Cuts Said to be Considered at Courtauld’s Conway & Witt

Posted in resources by Editor on August 19, 2009

The following message from Colum Hourihane regarding the Conway and Witt photographic libraries in London went out the CAAH list last Thursday: [N.B. Please also see the follow-up post, added August 25, here.]

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Urgent: Courtauld Photographic Libraries under Threat

Somerset House, home of the Courtauld Institute (Wikimedia Commons)

Somerset House, home of the Courtauld Institute (Wikimedia Commons)

In response to the current economic downturn The Courtauld Institute is looking to make savings. The Conway and Witt photographic libraries have been identified as areas in which savings could be made without affecting the core activities of the Institute. There is currently a brief consultation period-which ends in the next few days.

If no satisfactory alternative can be found it is possible that the Conway and Witt will be frozen, their staff made redundant, and access limited to one day per week. Silence from the scholarly community on this topic is likely to be taken as acquiescence in whatever plan is finally decided upon. (more…)

An Antiquare’s Influence

Posted in marketplace (goods & services) by Editor on August 19, 2009

Above: Chaim Soutine, Portrait of Madeleine Castaing, 1929 (New York: Metropolitan Museum of Art). Bottom Left: Photo of Madeleine Castaing by Christina Vervitsioti-Missoffe, ca. 1920. Top Left: The salon of Castaing's country house, Maison de Lèves, near Chartres; photograph by René Stoeltie (via An Aesthete's Lament)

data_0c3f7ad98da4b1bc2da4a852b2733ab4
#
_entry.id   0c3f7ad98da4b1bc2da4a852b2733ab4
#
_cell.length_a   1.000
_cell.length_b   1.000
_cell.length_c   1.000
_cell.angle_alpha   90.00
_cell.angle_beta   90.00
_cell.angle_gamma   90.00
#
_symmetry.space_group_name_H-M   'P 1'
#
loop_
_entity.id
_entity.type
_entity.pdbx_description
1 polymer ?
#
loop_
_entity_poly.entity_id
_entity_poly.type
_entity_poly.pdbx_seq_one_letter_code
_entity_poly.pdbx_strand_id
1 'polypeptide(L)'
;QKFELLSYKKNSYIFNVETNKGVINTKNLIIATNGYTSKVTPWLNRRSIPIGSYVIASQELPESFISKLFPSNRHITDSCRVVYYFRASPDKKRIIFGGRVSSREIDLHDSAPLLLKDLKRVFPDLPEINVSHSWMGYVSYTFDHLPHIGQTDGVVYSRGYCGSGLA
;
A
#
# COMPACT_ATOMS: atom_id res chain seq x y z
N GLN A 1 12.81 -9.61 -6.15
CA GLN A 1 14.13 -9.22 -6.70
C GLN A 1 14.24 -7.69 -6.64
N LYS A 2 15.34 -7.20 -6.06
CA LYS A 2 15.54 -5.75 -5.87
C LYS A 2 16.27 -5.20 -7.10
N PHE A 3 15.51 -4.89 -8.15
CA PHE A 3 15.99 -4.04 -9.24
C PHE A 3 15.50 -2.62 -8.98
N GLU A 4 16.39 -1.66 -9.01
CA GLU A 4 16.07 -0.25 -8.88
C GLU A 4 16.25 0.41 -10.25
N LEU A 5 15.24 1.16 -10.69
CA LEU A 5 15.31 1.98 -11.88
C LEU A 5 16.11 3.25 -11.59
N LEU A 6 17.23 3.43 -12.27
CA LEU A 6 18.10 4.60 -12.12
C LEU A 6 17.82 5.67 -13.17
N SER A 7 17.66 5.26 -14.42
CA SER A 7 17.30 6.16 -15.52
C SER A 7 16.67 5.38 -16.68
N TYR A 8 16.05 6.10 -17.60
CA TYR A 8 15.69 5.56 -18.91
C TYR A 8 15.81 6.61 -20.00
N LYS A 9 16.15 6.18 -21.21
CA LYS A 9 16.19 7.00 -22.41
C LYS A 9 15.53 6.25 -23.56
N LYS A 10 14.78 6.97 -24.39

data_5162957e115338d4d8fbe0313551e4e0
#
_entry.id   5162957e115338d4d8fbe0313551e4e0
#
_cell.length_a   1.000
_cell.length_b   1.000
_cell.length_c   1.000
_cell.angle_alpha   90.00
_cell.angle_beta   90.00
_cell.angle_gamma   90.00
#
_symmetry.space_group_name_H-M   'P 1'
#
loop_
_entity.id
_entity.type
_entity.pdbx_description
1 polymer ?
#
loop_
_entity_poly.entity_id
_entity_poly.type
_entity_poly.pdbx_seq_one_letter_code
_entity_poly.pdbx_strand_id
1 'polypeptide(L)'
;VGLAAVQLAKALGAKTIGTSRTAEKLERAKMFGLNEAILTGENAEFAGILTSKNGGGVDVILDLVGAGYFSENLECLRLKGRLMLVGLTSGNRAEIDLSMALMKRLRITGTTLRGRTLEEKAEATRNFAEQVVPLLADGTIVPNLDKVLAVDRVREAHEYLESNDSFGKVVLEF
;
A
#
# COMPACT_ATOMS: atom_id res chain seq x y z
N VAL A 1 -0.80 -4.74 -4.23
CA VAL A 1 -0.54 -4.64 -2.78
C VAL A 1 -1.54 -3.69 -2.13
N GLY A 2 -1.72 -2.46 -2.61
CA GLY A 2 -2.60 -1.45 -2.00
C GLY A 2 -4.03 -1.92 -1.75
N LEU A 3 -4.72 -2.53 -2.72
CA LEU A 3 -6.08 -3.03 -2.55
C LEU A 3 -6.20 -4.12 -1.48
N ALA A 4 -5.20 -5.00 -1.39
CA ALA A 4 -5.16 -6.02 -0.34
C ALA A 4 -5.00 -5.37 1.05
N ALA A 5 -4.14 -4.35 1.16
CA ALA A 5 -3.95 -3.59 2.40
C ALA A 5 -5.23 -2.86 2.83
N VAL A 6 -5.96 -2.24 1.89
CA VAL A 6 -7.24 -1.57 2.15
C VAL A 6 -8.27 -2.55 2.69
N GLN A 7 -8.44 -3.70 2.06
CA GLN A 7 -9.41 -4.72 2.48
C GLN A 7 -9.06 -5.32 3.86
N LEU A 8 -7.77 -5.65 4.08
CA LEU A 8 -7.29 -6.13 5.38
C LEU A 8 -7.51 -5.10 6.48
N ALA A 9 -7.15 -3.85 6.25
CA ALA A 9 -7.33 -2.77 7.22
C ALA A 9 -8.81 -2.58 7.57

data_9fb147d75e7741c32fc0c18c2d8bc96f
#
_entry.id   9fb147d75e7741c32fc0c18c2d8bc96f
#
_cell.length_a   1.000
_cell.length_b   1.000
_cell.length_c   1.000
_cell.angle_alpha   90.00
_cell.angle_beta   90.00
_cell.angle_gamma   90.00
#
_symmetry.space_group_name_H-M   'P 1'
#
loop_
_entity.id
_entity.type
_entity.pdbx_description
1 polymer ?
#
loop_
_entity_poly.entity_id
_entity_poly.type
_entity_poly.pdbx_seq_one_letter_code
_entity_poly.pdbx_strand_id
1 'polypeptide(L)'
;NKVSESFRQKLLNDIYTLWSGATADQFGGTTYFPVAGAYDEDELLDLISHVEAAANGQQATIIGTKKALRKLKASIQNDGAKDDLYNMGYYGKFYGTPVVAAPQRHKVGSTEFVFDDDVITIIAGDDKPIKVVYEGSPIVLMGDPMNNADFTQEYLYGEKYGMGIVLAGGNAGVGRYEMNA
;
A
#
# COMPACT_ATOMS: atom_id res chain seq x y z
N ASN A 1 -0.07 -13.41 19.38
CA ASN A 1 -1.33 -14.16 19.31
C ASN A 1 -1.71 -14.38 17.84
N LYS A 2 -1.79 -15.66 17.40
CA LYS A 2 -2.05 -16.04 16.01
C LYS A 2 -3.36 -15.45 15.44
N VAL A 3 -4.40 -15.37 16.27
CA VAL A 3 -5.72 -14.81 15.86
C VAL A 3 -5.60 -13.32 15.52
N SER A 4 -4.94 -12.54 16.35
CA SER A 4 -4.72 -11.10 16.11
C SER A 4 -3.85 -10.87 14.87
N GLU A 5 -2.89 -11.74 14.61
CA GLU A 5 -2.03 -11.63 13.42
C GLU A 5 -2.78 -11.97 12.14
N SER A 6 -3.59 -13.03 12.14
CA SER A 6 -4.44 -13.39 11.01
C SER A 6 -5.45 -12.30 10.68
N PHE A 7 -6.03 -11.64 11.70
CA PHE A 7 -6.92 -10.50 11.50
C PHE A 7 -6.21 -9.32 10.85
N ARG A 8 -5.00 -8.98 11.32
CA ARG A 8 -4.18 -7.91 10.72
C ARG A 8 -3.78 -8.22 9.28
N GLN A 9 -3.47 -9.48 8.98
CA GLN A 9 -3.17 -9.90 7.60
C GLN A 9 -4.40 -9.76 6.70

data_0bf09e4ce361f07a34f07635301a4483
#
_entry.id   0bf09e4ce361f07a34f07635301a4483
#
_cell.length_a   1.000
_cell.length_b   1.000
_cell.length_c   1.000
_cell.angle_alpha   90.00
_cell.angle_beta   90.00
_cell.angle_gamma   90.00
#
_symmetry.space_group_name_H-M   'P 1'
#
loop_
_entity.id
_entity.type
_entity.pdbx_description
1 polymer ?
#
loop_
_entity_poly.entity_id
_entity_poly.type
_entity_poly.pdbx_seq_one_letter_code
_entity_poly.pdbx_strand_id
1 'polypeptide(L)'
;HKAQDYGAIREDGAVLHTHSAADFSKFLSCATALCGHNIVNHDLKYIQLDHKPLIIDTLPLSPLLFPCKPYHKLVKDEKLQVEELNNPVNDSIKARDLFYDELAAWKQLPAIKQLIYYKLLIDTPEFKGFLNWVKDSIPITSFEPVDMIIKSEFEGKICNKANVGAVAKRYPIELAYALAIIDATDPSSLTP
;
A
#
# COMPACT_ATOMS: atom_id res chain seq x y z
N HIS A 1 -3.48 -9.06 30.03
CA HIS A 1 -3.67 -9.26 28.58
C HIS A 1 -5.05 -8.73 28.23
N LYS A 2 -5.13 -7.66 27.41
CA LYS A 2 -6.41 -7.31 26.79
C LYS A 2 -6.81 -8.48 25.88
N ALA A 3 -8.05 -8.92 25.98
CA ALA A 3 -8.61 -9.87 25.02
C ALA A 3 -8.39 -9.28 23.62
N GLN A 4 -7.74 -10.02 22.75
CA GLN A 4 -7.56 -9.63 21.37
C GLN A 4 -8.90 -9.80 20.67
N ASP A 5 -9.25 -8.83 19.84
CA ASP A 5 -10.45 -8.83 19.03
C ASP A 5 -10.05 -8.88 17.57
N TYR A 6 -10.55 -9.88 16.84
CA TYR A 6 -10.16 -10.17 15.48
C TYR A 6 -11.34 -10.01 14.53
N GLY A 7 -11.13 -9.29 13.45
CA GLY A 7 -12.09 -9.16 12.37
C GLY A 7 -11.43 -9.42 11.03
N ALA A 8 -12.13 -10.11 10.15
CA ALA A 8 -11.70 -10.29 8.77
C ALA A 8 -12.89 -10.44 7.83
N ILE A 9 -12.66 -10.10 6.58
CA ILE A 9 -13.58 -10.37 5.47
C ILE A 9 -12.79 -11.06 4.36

Leves_by_Rene_Stoeltie,_copyright_2007pfrench7_1384411cYesterday’s interior photographs of the Swedish Gunnebo House were supplied by Christopher Flach. In 2007, Flach made a half-hour documentary about the legendary French aesthete, Madeleine Castaing (1894-1992). Though associated with leading artists of the early twentieth century – including Modigliano and Soutine (the latter’s portrait of Castaing now hangs in the Met) – this grande dame of design was enthralled by the possibilities of classicism – in most cases nineteenth-century revival pieces of one sort or another. Emily Evans Eerdmans, author of Regency Redux, describes the Castaing look as a “unique blend of Neoclassicism, Proustian Romanticism, and pure wit.” One might see Castaing (the wife of the art critic, Marcellin Castaing) as a twentieth-century analog of the Goncourt brothers, though admittedly, the discrepancies are as interesting as the points of congruity.


Interior of the Castaing shop's; photograph by René Stoeltie (via an Aesthete's Lament)

9Castaing’s greatest influence was channeled through the antique shop she ran in Saint-Germain-des-Prés at the corner of rue Jacob and rue Bonaparte (it’s now home to the patisserie, Ladurée). Various accounts have appeared over the past few years (including this one from David Feld), but for dixhuitièmistes, its importance stemmed from the way it animated a twentieth-century vision of previous eras of design (however idiosyncratic the interpretation may have been). The shop, turns up, for instance as an early source for the aesthetic proclivities of David Mlinaric, who went on to forge much of what now constitutes period interiors, particularly in England (he’s worked, for instance, at the V&A, the National Gallery, and Spencer House). In the recent Frances Lincoln book, Mlinaric on Decorating, Mirabel Cecil describes Castaing’s shop as an “exercise in looking – and remembering”
(pp. 9-10).

09_30_sothebys_castaingFollowing Castaing’s death at age 98, her furniture was auctioned at Sotheby’s in 2004. In addition to sources already provided, the following articles and postings may be useful: The Style Saloniste on ‘Castaing blue/green’ (related, of course, to the colors of Wedgwood and Robert Adam), Jan del Monte on the renewed interest in Castaing (including an exhibition in Paris of her furniture and a biography by Jean-Noël Liaut), a summary with photos from Topsy Turvy, more photos at An Aesthete’s Lament, and finally, this feature from The New York Times Magazine (17 October 2008). Flach’s documentary is available for purchase through his website.

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